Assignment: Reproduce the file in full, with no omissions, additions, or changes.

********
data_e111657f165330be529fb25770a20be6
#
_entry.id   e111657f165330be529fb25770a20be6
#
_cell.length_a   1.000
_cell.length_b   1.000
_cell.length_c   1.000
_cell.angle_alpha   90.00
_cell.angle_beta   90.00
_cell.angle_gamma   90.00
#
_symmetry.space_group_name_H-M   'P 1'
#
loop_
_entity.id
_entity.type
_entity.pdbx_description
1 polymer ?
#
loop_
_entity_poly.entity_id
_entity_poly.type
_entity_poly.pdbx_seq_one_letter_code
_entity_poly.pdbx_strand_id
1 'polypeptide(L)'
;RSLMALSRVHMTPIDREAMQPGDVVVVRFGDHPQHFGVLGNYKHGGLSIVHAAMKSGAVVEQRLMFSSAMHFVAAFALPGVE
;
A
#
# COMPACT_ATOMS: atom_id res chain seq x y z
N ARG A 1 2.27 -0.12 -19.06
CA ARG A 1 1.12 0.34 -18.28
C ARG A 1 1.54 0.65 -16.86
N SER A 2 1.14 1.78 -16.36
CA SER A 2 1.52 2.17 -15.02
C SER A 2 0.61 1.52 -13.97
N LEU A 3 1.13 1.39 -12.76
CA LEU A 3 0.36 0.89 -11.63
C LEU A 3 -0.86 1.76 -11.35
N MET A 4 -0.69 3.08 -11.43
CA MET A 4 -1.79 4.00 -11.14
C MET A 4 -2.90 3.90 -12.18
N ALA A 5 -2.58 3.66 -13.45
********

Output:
data_e111657f165330be529fb25770a20be6
#
_entry.id   e111657f165330be529fb25770a20be6
#
_cell.length_a   1.000
_cell.length_b   1.000
_cell.length_c   1.000
_cell.angle_alpha   90.00
_cell.angle_beta   90.00
_cell.angle_gamma   90.00
#
_symmetry.space_group_name_H-M   'P 1'
#
loop_
_entity.id
_entity.type
_entity.pdbx_description
1 polymer ?
#
loop_
_entity_poly.entity_id
_entity_poly.type
_entity_poly.pdbx_seq_one_letter_code
_entity_poly.pdbx_strand_id
1 'polypeptide(L)'
;RSLMALSRVHMTPIDREAMQPGDVVVVRFGDHPQHFGVLGNYKHGGLSIVHAAMKSGAVVEQRLMFSSAMHFVAAFALPGVE
;
A
#
# COMPACT_ATOMS: atom_id res chain seq x y z
N ARG A 1 2.27 -0.12 -19.06
CA ARG A 1 1.12 0.34 -18.28
C ARG A 1 1.54 0.65 -16.86
N SER A 2 1.14 1.78 -16.36
CA SER A 2 1.52 2.17 -15.02
C SER A 2 0.61 1.52 -13.97
N LEU A 3 1.13 1.39 -12.76
CA LEU A 3 0.36 0.89 -11.63
C LEU A 3 -0.86 1.76 -11.35
N MET A 4 -0.69 3.08 -11.43
CA MET A 4 -1.79 4.00 -11.14
C MET A 4 -2.90 3.90 -12.18
N ALA A 5 -2.58 3.66 -13.45